Christopher Nolan Ranked: 'Tenet' And His Other Movies From Best to Worst

Christopher Nolan is one of the most divisive blockbuster directors working today. Millions around the world love his time-twisting, puzzle box movies, and IMDB voters have voted seven of his films into their top 250 (The Dark Knight, Inception, Interstellar, The Prestige, Memento, The Dark Knight Rises and Batman Begins.)

For others, however, Christopher Nolan's movies, including the newly-released Tenet, are cold, and prize complicated plots over human emotions and feature no human-feeling characters (with women particularly underserved.)

With these two schools in mind, here is one writer's totally subjective ranking of his best and worst of his eleven movies, from his first, 1998's Following to Tenet. Mild spoilers ahead.

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Robert Pattinson and John David Washington in 'Tenet' Warner Bros

Christopher Nolan's movies ranked from worst to best

11. The Prestige

Nolan's story of two competing magicians shows that he could be an interesting period director, and he does a good job of bringing to life a Houdini-era Victorian world. Plus, David Bowie is goofy fun as Nikolai Tesla. People who praise Nolan for his great twists, however, clearly have not seen the ending of The Prestige, which relies on the reveal that (SPOILERS) the protagonist is a twin, a twist-up there with "it was all a dream" in the hall of fame of dumb twists too cliched to appear in films anymore.

10. Insomnia

Insomnia feels like a glimpse into a world where Nolan never found his own voice and is known as a solid but unremarkable director in the mold of David Fincher. The film, which sees Al Pacino as a cop who heads to small-town Alaska to solve a murder and avoid an internal affairs investigation against him, is a strong early '00s thriller, and features a great creepy turn from Robin Williams as the antagonist, but feels like a Hollywood assignment rather than a Nolan film proper.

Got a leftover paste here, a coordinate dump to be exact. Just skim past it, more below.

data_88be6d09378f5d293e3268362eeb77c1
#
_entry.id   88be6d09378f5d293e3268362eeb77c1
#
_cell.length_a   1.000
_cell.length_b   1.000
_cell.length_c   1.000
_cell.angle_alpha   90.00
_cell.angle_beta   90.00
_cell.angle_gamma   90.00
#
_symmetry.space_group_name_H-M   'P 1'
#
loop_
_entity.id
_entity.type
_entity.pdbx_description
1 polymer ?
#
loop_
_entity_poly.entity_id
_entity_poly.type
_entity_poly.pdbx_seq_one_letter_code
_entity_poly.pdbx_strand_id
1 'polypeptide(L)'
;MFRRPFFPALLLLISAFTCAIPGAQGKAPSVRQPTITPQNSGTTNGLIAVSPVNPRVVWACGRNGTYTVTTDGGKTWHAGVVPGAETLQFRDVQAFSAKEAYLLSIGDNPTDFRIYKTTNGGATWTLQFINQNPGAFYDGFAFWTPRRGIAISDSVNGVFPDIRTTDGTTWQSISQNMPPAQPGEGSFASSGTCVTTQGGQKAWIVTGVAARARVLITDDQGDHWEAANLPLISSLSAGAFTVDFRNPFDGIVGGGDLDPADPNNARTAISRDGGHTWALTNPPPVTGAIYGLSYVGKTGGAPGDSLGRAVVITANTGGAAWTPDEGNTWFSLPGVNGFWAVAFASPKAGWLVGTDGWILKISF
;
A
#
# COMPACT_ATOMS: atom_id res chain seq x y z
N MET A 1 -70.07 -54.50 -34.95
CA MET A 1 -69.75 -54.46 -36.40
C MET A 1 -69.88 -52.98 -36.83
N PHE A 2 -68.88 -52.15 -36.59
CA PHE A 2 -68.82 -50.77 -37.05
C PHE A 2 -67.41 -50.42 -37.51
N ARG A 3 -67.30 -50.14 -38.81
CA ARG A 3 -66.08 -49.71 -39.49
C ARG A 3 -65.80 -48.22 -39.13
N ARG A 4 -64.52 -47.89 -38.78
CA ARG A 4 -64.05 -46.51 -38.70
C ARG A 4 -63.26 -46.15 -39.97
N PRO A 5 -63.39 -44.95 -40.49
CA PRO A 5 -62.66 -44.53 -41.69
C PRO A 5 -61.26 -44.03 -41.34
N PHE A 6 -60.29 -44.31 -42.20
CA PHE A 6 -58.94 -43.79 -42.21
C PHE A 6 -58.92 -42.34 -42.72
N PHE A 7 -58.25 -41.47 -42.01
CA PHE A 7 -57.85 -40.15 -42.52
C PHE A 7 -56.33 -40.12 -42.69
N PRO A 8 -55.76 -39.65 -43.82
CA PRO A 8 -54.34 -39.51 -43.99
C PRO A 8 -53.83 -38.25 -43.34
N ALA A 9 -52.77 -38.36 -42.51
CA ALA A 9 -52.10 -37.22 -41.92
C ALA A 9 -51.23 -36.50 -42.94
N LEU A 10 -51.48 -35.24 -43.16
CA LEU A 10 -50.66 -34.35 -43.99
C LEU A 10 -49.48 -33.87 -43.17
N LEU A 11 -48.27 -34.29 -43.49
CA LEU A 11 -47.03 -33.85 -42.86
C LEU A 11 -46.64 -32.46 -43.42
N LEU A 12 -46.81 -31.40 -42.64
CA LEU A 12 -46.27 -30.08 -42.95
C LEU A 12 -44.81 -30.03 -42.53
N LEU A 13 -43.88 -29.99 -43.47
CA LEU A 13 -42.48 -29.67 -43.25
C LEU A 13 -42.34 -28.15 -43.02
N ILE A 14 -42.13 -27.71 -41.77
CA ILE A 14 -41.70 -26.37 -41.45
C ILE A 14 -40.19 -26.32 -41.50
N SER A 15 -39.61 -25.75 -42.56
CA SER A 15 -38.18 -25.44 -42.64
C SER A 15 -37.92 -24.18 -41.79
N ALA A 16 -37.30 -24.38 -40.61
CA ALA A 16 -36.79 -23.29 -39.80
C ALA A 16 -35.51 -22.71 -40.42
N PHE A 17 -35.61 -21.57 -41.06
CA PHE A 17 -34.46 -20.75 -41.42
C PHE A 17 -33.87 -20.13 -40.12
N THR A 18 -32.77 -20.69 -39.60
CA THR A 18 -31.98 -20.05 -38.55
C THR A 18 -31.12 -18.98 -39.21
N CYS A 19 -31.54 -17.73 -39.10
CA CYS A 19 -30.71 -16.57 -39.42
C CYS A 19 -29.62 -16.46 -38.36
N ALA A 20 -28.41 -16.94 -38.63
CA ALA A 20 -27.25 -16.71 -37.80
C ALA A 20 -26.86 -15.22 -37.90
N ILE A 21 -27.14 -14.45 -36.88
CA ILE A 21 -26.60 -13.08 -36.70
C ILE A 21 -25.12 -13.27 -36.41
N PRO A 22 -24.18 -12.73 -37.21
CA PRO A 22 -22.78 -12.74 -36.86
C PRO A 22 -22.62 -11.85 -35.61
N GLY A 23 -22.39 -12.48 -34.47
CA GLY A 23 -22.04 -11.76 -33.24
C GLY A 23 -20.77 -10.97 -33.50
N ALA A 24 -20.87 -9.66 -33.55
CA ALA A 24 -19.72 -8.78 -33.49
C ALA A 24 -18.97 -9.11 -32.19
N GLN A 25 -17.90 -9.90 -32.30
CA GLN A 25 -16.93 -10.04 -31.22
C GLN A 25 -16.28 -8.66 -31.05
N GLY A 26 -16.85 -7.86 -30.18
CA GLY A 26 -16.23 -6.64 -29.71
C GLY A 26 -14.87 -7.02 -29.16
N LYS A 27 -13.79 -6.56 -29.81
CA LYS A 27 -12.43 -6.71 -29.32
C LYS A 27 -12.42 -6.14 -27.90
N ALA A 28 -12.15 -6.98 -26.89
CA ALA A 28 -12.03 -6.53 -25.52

9. Following

The director's first film contains everything that would make his name in the future, and at one hour 10 minutes, it is much less butt-numbing than his later epics. The story of a man whose life spirals out of control after he follows a thief has a complicated plot full of twists and turns, and the scenes are shown out of order, prefiguring his next movie Memento. It also features a thief named Cobb and a prominent Batman symbol.

However, it is clearly a first film, with all the scrappiness that entails. The acting ranges from competent to awful, and having the scenes out of order adds nothing to the film.

8. Batman Begins

At the time, Nolan's gritty take on the start of Bruce Wayne's crime-fighting days felt revolutionary, but 15 years later the start of the "Dark Knight" has two major problems. One, the movie feels like it has one villain too many (a problem his trilogy has again), and second the film is responsible for a legion of imitators trying to make "dark" superhero films, leading to some of the worst movies made in the genre.

True, it is not Batman Begins' fault that it is responsible for Batman vs. Superman: Dawn of Justice and Fantastic Four, but it does sour a 2020 watch, especially when the other two Dark Knight films improved on the first.

7. The Dark Knight Rises

If Batman Begins felt a little overstuffed, then The Dark Knight Rises feels bursting to the seams. At moments, it feels like they had a bunch of famous Batman friends and foes ready to use for the trilogy, but then forgot about them so had to put them all into the last film. As such, we have to juggle between Tom Hardy's Bane, Anne Hathaway's Catwoman, Marion Cotillard as Talia al Ghul and Joseph Gordon-Levitt as a future Robin, setting up a spin-off that never happened.